Among the anti-circumvention rules in the Digital Millennium Copyright Act (DMCA) are prohibitions against the removal or alteration of “copyright management information.” (17 USC §1202). While the popular understanding of the DMCA is that its provisions are specifically targeted to digital media, the definition of “copyright management information” appears very broad and includes:
• The title and other information identifying a work, including the information set forth in a notice of copyright.
• The name(s) and other identifying information of the author, owner and/or performer of the work.
• Terms and conditions for use of the work, and
• Identifying numbers or symbols referring to such information or links to such information.
At face value, nothing about these definitions appears to limit “copyright management information” to digital or other electronic information. However, the earliest District Court cases decided that Congress had intended to limit this provision to “automated copyright management systems functioning within a computer network environment.” IQ Group, Ltd. v. Wiesner Publishing, LLC, 409 F.Supp.2d 587, 596 (D. New Jersey 2006); Textile Secrets International, Inc. v. Ya-Ya Brand Inc., 524 F.Supp.2d 1184 (C.D. Cal. 2007). Among technological measures that these decisions indicated would qualify under this standard were electronic envelopes and digital watermarks. This interpretation was followed, without significant comment, in another recent Southern District of New York decision. See Silver v. Lavandeira, Southern District of New York, 08 Civ. 6522 (JSR) (January 7, 2009 Magistrate’s Report and Recommendation).
That early trend is meeting some resistance. In March 2007, a court in the Western District of Pennsylvania held that Section 1202(c) defines “copyright management information” broadly to include “any” of the information set forth in its defined categories, whether digital or not. McClatchey v. Associated Press, 2007 WL 776103 (W.D. Pa. 2007). This meant that cropping the title, author’s name and copyright notice on printouts of photographs could violate this provision of the DMCA. In February 2009, directly rejecting the IQ Group and Textile Secrets rulings, a court in the Southern District of New York stated that the phrase “the technological measures of automated systems” is not found in the statute. As such, it found that the statute could cover manual removal of copyright information. See Associated Press v. All Headline News Corp., Southern District of New York, 08 Civ. 323 (PKC) (February 17, 2009 Memorandum and Order).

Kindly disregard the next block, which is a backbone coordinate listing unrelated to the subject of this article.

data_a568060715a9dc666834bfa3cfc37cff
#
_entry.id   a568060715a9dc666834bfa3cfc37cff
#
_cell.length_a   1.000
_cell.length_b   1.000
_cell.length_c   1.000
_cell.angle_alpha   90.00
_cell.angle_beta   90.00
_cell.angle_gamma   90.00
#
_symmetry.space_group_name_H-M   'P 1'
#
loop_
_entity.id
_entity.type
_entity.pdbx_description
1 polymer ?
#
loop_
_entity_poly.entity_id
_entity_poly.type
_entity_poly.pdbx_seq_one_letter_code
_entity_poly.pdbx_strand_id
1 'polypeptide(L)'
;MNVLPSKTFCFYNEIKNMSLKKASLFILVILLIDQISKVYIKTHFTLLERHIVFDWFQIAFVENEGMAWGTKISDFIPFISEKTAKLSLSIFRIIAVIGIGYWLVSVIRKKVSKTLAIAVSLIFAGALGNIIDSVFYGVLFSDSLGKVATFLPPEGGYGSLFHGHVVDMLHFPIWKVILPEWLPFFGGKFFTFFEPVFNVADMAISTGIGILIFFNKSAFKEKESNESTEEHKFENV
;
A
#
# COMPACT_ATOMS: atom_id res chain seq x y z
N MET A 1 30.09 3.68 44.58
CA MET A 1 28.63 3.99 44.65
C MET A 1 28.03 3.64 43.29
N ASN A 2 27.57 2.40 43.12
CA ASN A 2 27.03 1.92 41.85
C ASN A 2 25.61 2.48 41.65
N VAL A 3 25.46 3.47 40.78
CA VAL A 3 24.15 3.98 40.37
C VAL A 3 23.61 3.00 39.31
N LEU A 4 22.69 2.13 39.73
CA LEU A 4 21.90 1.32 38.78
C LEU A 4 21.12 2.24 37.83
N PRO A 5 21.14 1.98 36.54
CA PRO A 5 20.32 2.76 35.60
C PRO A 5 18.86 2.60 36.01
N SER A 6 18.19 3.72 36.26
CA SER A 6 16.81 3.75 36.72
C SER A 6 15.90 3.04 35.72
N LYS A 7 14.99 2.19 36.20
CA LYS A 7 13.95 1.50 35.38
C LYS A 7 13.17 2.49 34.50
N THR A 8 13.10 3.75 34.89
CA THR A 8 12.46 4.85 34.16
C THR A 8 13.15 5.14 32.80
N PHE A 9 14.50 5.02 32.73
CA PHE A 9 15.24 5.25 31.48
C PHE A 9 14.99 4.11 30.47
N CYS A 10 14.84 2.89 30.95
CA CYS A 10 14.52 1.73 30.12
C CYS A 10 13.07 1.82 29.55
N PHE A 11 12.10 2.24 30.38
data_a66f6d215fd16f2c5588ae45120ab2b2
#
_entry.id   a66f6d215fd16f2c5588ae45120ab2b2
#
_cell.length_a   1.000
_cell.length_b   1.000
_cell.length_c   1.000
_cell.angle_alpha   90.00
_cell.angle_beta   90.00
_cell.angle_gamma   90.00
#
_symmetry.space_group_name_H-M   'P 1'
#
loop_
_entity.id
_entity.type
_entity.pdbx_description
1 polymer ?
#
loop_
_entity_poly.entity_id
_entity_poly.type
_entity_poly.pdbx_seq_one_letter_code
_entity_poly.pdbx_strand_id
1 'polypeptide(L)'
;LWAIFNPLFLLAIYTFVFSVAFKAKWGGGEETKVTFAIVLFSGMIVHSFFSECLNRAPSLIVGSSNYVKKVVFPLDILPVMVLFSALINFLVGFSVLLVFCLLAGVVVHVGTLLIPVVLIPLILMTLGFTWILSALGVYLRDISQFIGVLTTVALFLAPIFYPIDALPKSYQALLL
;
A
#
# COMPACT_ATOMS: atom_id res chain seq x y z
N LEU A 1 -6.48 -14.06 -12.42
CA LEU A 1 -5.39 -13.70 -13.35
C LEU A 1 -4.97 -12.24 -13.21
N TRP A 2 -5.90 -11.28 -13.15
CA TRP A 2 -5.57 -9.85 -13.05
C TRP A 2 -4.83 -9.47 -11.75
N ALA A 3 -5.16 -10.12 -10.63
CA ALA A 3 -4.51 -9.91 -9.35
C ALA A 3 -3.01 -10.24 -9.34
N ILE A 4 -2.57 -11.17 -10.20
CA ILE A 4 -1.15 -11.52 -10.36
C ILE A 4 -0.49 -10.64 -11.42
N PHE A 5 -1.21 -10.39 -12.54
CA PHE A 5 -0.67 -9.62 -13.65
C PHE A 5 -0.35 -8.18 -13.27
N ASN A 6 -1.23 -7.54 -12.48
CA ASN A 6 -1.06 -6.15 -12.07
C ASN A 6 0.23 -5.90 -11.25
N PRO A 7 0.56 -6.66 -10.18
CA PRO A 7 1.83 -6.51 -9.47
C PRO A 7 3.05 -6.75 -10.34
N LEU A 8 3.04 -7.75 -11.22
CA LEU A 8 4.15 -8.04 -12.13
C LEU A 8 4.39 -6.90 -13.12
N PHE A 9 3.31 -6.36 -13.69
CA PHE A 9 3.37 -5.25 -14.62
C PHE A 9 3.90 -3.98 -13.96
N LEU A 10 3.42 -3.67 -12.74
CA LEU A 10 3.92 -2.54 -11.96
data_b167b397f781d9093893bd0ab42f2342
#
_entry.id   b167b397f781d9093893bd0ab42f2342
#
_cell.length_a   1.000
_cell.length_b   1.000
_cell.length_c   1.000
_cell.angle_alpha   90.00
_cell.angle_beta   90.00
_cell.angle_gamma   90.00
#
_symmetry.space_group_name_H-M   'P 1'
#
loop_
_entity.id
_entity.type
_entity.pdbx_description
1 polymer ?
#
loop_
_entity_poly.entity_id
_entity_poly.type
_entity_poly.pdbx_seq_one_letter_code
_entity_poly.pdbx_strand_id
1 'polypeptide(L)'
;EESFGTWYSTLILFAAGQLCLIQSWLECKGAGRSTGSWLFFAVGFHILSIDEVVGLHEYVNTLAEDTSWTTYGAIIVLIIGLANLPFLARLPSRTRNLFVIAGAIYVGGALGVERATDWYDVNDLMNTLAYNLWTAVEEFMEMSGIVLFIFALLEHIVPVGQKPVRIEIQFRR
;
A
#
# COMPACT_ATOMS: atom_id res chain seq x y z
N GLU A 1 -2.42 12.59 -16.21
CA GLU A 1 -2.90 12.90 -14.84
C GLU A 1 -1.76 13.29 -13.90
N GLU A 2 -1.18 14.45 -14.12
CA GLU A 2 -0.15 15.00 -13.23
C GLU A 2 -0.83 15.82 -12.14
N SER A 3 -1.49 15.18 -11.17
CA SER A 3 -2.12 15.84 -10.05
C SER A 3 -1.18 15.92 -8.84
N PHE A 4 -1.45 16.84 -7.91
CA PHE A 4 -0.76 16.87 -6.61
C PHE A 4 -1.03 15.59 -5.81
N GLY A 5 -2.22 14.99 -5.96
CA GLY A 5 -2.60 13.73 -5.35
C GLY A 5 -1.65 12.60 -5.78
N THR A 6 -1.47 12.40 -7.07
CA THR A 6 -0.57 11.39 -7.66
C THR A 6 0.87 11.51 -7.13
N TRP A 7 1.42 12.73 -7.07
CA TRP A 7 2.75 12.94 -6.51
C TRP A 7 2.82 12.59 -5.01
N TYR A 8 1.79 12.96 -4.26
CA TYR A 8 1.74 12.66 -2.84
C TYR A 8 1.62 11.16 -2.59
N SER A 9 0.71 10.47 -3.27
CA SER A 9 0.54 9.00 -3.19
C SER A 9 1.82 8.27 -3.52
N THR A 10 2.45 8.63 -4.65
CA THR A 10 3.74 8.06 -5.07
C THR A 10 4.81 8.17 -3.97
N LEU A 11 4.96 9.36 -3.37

It is too early to tell how this split will be resolved. If the broader view of the statute is accepted, it could substantially change the requirements even for fair use of copyrighted information. Under the statute removal or alteration of copyright information is prohibited “without the authority of the copyright owner or law” — without exception. Section 1202(b).